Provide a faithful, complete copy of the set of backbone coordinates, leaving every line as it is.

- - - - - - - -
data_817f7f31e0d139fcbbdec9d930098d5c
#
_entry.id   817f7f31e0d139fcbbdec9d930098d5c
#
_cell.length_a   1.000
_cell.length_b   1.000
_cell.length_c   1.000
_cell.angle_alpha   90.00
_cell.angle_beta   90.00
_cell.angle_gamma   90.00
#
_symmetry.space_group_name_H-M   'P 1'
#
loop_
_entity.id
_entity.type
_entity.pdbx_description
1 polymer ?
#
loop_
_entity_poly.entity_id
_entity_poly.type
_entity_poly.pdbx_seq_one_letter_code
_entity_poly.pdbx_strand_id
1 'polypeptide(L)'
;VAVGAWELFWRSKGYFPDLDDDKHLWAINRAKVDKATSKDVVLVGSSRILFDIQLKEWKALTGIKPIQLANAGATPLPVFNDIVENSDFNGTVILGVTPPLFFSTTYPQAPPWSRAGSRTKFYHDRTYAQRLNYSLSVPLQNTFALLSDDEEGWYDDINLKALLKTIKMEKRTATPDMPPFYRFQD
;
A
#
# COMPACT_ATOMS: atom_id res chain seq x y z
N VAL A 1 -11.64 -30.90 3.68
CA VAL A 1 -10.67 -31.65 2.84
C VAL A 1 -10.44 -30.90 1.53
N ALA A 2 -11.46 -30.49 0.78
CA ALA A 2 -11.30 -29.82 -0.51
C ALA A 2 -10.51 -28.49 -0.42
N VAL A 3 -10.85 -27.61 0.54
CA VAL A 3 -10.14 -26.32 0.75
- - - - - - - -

data_817f7f31e0d139fcbbdec9d930098d5c
#
_entry.id   817f7f31e0d139fcbbdec9d930098d5c
#
_cell.length_a   1.000
_cell.length_b   1.000
_cell.length_c   1.000
_cell.angle_alpha   90.00
_cell.angle_beta   90.00
_cell.angle_gamma   90.00
#
_symmetry.space_group_name_H-M   'P 1'
#
loop_
_entity.id
_entity.type
_entity.pdbx_description
1 polymer ?
#
loop_
_entity_poly.entity_id
_entity_poly.type
_entity_poly.pdbx_seq_one_letter_code
_entity_poly.pdbx_strand_id
1 'polypeptide(L)'
;VAVGAWELFWRSKGYFPDLDDDKHLWAINRAKVDKATSKDVVLVGSSRILFDIQLKEWKALTGIKPIQLANAGATPLPVFNDIVENSDFNGTVILGVTPPLFFSTTYPQAPPWSRAGSRTKFYHDRTYAQRLNYSLSVPLQNTFALLSDDEEGWYDDINLKALLKTIKMEKRTATPDMPPFYRFQD
;
A
#
# COMPACT_ATOMS: atom_id res chain seq x y z
N VAL A 1 -11.64 -30.90 3.68
CA VAL A 1 -10.67 -31.65 2.84
C VAL A 1 -10.44 -30.90 1.53
N ALA A 2 -11.46 -30.49 0.78
CA ALA A 2 -11.30 -29.82 -0.51
C ALA A 2 -10.51 -28.49 -0.42
N VAL A 3 -10.85 -27.61 0.54
CA VAL A 3 -10.14 -26.32 0.75